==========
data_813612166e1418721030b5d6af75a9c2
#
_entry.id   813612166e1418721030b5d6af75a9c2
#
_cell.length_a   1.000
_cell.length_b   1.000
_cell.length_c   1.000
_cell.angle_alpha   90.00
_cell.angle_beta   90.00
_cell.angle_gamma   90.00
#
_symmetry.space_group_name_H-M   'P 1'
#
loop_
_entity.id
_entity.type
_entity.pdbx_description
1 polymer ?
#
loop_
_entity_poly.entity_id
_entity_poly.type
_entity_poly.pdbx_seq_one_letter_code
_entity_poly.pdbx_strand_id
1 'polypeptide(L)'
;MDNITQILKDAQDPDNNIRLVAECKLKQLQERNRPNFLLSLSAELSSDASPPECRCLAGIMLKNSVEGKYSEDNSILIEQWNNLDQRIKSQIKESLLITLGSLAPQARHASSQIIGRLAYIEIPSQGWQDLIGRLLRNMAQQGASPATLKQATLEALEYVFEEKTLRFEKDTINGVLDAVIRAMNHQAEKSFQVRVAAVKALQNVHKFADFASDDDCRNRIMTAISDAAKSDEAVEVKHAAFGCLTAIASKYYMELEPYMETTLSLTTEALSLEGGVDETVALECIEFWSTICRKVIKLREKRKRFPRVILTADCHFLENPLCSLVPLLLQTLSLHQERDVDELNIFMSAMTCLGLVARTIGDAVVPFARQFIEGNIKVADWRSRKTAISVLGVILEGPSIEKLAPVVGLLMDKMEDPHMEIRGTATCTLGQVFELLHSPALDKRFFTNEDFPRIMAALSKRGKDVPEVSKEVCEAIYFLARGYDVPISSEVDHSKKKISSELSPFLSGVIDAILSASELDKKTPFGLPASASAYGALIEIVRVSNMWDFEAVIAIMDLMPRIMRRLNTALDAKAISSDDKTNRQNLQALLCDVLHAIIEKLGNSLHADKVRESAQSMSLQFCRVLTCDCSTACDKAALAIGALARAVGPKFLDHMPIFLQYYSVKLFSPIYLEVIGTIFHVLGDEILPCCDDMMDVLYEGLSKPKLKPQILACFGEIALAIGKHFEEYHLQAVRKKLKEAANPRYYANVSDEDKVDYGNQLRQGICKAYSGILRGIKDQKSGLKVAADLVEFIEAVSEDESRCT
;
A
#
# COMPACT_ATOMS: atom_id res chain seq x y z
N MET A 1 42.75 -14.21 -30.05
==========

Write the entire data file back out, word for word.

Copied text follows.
data_813612166e1418721030b5d6af75a9c2
#
_entry.id   813612166e1418721030b5d6af75a9c2
#
_cell.length_a   1.000
_cell.length_b   1.000
_cell.length_c   1.000
_cell.angle_alpha   90.00
_cell.angle_beta   90.00
_cell.angle_gamma   90.00
#
_symmetry.space_group_name_H-M   'P 1'
#
loop_
_entity.id
_entity.type
_entity.pdbx_description
1 polymer ?
#
loop_
_entity_poly.entity_id
_entity_poly.type
_entity_poly.pdbx_seq_one_letter_code
_entity_poly.pdbx_strand_id
1 'polypeptide(L)'
;MDNITQILKDAQDPDNNIRLVAECKLKQLQERNRPNFLLSLSAELSSDASPPECRCLAGIMLKNSVEGKYSEDNSILIEQWNNLDQRIKSQIKESLLITLGSLAPQARHASSQIIGRLAYIEIPSQGWQDLIGRLLRNMAQQGASPATLKQATLEALEYVFEEKTLRFEKDTINGVLDAVIRAMNHQAEKSFQVRVAAVKALQNVHKFADFASDDDCRNRIMTAISDAAKSDEAVEVKHAAFGCLTAIASKYYMELEPYMETTLSLTTEALSLEGGVDETVALECIEFWSTICRKVIKLREKRKRFPRVILTADCHFLENPLCSLVPLLLQTLSLHQERDVDELNIFMSAMTCLGLVARTIGDAVVPFARQFIEGNIKVADWRSRKTAISVLGVILEGPSIEKLAPVVGLLMDKMEDPHMEIRGTATCTLGQVFELLHSPALDKRFFTNEDFPRIMAALSKRGKDVPEVSKEVCEAIYFLARGYDVPISSEVDHSKKKISSELSPFLSGVIDAILSASELDKKTPFGLPASASAYGALIEIVRVSNMWDFEAVIAIMDLMPRIMRRLNTALDAKAISSDDKTNRQNLQALLCDVLHAIIEKLGNSLHADKVRESAQSMSLQFCRVLTCDCSTACDKAALAIGALARAVGPKFLDHMPIFLQYYSVKLFSPIYLEVIGTIFHVLGDEILPCCDDMMDVLYEGLSKPKLKPQILACFGEIALAIGKHFEEYHLQAVRKKLKEAANPRYYANVSDEDKVDYGNQLRQGICKAYSGILRGIKDQKSGLKVAADLVEFIEAVSEDESRCT
;
A
#
# COMPACT_ATOMS: atom_id res chain seq x y z
N MET A 1 42.75 -14.21 -30.05